There is a now familiar aftermath to significant Liberal defeats. People say that the Liberal Party is finished, and needs replacing as the opposition party. BA Santamaria took this view in the mid-1980s (see his essay in Australia at the Crossroads). Norman Abjorensen is the most frequent advocate of this position today, in his rather feverish Crikey contributions and elsewhere. John Quiggin has joined in the funeral rites, and Steve Biddulph argued in the SMH last week that the Greens would replace the Liberals as the main opposition party to Labor.
While I can see the theoretical argument as to why existing political alignments don’t neatly match the Australian population or contemporary issues, in practice the major parties are deeply entrenched. In the last 60 years, only three minor parties have had a lasting parliamentary presence outside of a Coalition with the Liberals, and of these only the Greens have a secure future.
While the Green sociological base is large enough to give them a base vote larger than the Democrats, it is not yet clear that the Greens can genuinely make the transition from an issue movement to a mass political party, with all the compromises and deals that would inevitably require. The consternation caused by the very idea of a preference deal with the Liberals in the 2006 Victorian state election, even though the Greens are unlikely to win lower-house seats without Liberal preferences, highlights the problem. Identity politics and democratic politics sit uneasily together.
The 7.5% Green House of Representatives vote in 2007 over-states their reliable support. Continue reading “Will we get a new opposition party?”
[Introduction] [Day 1]
From Andrew Leigh:
I’ve enjoyed your writings on education for some time, so am chuffed to be discussing perhaps the biggest issue in education policy: should we have public schools at all? I’m also pleased for another reason – after a year of getting beaten up by the AEU and ACER for my work on teacher quality, I’m finally lining up with the comrades on an education policy issue.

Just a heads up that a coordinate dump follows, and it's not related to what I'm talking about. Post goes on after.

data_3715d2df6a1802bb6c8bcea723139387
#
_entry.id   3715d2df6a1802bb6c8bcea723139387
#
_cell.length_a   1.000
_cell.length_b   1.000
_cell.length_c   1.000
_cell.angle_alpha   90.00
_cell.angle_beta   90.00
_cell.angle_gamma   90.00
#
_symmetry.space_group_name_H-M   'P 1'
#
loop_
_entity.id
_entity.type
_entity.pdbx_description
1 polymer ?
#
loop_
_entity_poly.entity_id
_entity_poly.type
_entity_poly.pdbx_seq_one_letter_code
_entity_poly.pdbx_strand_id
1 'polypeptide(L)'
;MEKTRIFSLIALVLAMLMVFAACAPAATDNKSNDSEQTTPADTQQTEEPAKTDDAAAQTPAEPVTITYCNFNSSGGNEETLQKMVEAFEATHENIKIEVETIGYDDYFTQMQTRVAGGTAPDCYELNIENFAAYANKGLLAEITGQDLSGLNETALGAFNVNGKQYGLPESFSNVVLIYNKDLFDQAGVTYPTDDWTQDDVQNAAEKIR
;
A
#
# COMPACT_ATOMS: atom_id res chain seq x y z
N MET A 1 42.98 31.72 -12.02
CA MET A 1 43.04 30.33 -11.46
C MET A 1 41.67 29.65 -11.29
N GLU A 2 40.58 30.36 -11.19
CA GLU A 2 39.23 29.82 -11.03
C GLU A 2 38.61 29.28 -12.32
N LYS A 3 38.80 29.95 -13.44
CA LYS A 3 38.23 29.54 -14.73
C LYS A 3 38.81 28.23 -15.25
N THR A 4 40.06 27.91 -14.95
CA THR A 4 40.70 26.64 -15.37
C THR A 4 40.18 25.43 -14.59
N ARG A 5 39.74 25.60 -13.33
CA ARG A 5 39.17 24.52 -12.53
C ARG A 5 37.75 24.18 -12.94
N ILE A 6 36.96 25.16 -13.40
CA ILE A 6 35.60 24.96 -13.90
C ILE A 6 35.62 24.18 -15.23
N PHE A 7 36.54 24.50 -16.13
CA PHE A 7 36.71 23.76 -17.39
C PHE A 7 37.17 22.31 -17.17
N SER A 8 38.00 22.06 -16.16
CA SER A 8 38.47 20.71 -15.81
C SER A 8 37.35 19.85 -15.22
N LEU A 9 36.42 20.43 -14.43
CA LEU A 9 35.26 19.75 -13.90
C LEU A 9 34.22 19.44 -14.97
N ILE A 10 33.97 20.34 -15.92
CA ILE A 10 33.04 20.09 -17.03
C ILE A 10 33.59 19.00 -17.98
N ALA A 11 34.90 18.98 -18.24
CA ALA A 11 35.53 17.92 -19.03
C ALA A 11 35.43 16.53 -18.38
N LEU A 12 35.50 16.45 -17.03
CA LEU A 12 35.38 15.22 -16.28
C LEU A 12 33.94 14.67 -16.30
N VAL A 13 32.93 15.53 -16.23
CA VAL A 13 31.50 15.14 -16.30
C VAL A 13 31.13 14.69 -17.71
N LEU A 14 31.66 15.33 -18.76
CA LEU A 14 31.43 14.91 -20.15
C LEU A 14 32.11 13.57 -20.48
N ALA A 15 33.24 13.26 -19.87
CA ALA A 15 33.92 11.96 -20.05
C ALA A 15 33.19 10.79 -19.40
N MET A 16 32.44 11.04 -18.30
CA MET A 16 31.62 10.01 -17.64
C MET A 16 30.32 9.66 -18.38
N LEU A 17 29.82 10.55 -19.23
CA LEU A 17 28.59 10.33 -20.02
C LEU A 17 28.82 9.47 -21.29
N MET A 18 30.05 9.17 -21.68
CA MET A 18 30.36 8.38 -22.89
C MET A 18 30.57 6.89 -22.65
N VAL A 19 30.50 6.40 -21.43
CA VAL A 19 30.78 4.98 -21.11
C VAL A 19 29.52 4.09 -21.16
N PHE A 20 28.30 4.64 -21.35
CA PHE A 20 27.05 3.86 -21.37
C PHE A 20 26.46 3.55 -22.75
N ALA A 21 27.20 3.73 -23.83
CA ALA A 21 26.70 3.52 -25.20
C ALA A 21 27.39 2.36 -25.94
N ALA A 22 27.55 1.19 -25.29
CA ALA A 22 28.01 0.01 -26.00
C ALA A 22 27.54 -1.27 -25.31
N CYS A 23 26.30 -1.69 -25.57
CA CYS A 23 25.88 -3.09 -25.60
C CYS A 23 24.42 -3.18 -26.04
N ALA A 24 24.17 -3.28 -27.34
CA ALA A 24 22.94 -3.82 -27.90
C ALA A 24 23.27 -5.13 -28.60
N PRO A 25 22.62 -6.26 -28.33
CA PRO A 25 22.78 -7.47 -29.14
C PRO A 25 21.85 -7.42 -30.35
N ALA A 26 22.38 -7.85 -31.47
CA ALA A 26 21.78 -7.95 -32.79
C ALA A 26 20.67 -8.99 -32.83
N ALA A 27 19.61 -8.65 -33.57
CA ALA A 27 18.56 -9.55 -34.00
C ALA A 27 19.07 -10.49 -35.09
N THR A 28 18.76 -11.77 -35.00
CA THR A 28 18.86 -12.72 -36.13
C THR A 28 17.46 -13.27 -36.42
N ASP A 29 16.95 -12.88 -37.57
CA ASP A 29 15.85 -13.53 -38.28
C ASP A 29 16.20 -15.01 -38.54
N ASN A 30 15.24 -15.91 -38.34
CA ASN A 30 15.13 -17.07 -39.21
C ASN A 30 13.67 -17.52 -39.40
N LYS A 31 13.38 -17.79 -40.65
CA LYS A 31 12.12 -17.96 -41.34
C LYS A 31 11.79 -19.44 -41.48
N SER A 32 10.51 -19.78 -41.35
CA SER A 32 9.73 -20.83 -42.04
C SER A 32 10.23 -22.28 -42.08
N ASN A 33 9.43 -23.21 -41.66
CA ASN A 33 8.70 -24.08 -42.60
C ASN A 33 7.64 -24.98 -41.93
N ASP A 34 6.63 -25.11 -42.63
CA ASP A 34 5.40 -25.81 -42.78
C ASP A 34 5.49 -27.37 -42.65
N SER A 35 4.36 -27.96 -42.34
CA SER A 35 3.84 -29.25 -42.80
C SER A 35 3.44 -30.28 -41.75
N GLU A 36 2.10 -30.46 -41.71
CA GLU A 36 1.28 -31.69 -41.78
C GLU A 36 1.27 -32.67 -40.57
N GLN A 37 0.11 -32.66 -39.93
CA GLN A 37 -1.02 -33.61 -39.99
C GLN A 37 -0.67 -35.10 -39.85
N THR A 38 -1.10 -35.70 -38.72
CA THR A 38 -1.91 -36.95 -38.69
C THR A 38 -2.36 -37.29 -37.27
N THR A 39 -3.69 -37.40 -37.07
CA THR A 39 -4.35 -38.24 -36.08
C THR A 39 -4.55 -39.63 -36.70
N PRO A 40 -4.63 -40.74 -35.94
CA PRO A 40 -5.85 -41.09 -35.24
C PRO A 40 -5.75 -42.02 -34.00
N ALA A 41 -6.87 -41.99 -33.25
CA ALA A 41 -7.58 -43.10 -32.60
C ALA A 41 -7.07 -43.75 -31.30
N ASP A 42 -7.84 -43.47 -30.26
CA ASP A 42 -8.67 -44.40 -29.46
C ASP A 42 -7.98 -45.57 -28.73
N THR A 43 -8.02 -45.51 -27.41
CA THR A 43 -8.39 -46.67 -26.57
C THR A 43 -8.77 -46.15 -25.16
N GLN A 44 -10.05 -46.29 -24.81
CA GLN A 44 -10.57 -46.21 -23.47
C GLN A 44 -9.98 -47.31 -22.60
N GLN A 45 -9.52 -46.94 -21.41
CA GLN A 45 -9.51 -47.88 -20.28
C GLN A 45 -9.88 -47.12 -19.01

Our question concerns one of the great puzzles of public finance. Across the globe, there is huge variation in whether governments play an active role in banking, airlines, pensions, and even health. But so far as I am aware, every government in the world runs a large share of the schools in that country. As Julius Sumner Miller (a privately-paid educator, you’ll point out) used to say on Australian television, ‘Why is it so?’
You suggest one answer: governments use public education as a means of indoctrinating their citizenry. I don’t deny that this can be important. My mother – an educational anthropologist – wrote her PhD thesis on the way in which the Indonesian government used schools in Aceh to indoctrinate young Acehnese minds into the belief that their identity was as Indonesians first, and Acehnese second.
Still, indoctrination isn’t all bad. I’d like to live in an Australia where children shared a basic understanding of democratic values, and understood our geography and our history. I’m more confident that public schools will achieve this than I am about private schools. Sure, lots of people have been fighting over what should be in the school curriculum, but we’ve also been hotly arguing about refugee policy and water policy. Sometimes conflict is a sign that an issue matters.
Continue reading “Should public schools be privatised? Day 2”